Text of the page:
Designer Spotlight

Gil Schafer Designs Homes That Look Traditional but Live Contemporary

Designer Spotlight

Gil Schafer Designs Homes That Look Traditional but Live Contemporary

The architect keeps his work, with its distinct style, fresh by collaborating with interior designers and playing with modernism.

In his new book, Gil Schafer shows himself to be a master of classical architecture with a modern understanding of how people live. Top: For a Lake Placid home, Schafer’s firm designed both the structure and the interiors, working with the clients to integrate old family furniture and fabrics. All photos by Eric Piasecki

The New York architect Gil Schafer III is famous for designing elegant, comfortable houses that expertly blend a classical vocabulary with a sensitivity to the way his clients live today. But he’s also keenly interested in how a house fits into its surroundings and how it connects to the memories of its occupants. Schafer’s new book, A Place to Call Home: Tradition, Style, and Memory in the New American House (Rizzoli), explores the ways in which place is fundamental to the idea of home. His first book, The Great American House: Tradition for the Way We Live Now (2012), addressed the fundamentals of house design — architecture, landscape and decorating — in a classical context. In the new book, he sought “a certain variety of style, and also of place,” both of which are evident in the seven houses featured in its pages.

A rustic late 19th-century cottage in Mill Valley, California, is a perfect example. Schafer opened up the cramped floor plan and brought in more daylight while also using old materials and hardware to maintain the historic feeling that the owners treasured. The combination created a perfect backdrop for the British designer Rita Konig’s quirky, eclectic interiors. “I like to decorate,” Schafer says, “but I really love collaborating with decorators — you learn more.”

For a Fifth Avenue apartment, Schafer designed a columned entry that frames a view across the living room to Central Park, giving those who enter an immediate sense of where they are. He created a sense of history for a new house in Georgia by devising a narrative in which the “original” mid-19th-century Greek Revival structure was expanded by “adding” a 1930s Colonial Revival hunting lodge. And for his own house in Brooklin, Maine, the architect took an undistinguished house from the early 1990s — “My friends thought I’d lost my mind,” he recalls — and turned it into a surprisingly modernist-tinged getaway that balances warm, cozy spaces with ones taking advantage of the views across Blue Hill Bay to Mount Desert Island. Whatever the setting, Schafer has a gift for making people feel right at home.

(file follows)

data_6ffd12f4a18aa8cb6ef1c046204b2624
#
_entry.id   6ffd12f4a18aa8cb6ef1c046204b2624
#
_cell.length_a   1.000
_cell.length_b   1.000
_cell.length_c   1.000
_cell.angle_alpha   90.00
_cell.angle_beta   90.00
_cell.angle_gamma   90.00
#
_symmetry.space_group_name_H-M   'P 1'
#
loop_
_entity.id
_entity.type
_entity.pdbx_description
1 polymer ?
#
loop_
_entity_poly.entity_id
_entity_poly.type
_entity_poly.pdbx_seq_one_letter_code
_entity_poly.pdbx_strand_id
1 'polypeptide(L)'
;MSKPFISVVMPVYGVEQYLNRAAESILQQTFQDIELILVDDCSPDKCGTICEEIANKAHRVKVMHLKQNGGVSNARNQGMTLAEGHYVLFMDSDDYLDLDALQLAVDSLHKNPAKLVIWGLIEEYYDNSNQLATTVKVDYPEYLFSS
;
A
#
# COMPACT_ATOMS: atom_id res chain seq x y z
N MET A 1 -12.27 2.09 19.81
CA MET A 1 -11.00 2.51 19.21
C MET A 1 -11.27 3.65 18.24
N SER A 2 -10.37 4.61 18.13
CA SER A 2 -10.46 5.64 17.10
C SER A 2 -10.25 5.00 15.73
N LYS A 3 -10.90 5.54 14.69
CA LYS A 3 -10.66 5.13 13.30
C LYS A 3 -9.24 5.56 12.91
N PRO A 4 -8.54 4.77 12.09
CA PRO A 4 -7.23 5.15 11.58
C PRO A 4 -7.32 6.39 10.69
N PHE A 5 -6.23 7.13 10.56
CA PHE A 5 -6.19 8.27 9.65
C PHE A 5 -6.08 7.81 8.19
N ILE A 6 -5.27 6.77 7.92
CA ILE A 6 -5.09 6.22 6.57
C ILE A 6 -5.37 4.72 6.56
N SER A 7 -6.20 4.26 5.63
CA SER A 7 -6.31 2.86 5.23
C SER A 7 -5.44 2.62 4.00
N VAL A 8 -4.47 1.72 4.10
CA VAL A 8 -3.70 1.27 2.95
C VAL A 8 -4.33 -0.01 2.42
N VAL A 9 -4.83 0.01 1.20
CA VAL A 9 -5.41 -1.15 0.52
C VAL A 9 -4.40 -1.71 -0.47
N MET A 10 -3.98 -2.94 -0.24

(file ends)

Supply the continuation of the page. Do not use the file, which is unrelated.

“On this site, I knew how important it was to the husband to be able to come in his front door and immediately see the lake,” Schafer says of this Lake Placid home.

Schafer notes in his new book that the views of Lake Placid and Whiteface Mountain influenced the siting and character of this new Adirondack camp.

In the home’s playroom, the walls are covered in sea-blue grass cloth, and a pair of bunk nooks flank French doors that lead to the shore.

Left: The childhood home of Schafer’s client inspired the bay window and seat in the Lake Placid home. Right: Hanging in the cerused-oak-paneled library of a formal prewar New York apartment on Fifth Avenue is a Philip Guston painting, which “introduces a welcoming and pleasingly complementary note of vitality into the stately context,” Schafer writes.

An abstract painting by Joan Mitchell hangs above the sofa in the New York apartment’s living room. Schafer writes that the work “proves an excellent foil for the traditional 18th-century French-inspired moldings.”

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For a New Jersey project, “we studied the regional precedents and decided that the late-18th- and early 19th-century Dutch Colonial gambrel-roofed houses of the region were both an appropriate reference point and well suited to the client’s needs,” Schafer writes.

He comes by this naturally. As he says in the book’s introduction, “I was fortunate to have one of the greatest gifts an architect can receive: a peripatetic childhood.” The places where Schafer lived made a big impression. There was the old New Jersey farmhouse where he spent much of his childhood, and his paternal grandparents’ stone-and-shingle house (designed by his architect grandfather) outside Cleveland. There were also his great-grandmother’s stone cottage at the San Ysidro Ranch, the storied resort in Santa Barbara, California; a “Caribbean modern” winter house on the island of Eleuthera; and a “surf shack” in Carpinteria, California, where Schafer lived with his mother and which had a glass “garage door” that opened the living room to the ocean views. But perhaps the most influential of all was his maternal grandmother’s hunting plantation in Georgia, with its classical architecture, quirky touches like a doorknob carved in the image of a man’s face and beautiful gardens contrasting with the wild Southern landscape beyond. The house, Schafer worte in his first book, taught him the role of charm in “making a grand place feel human and warm.”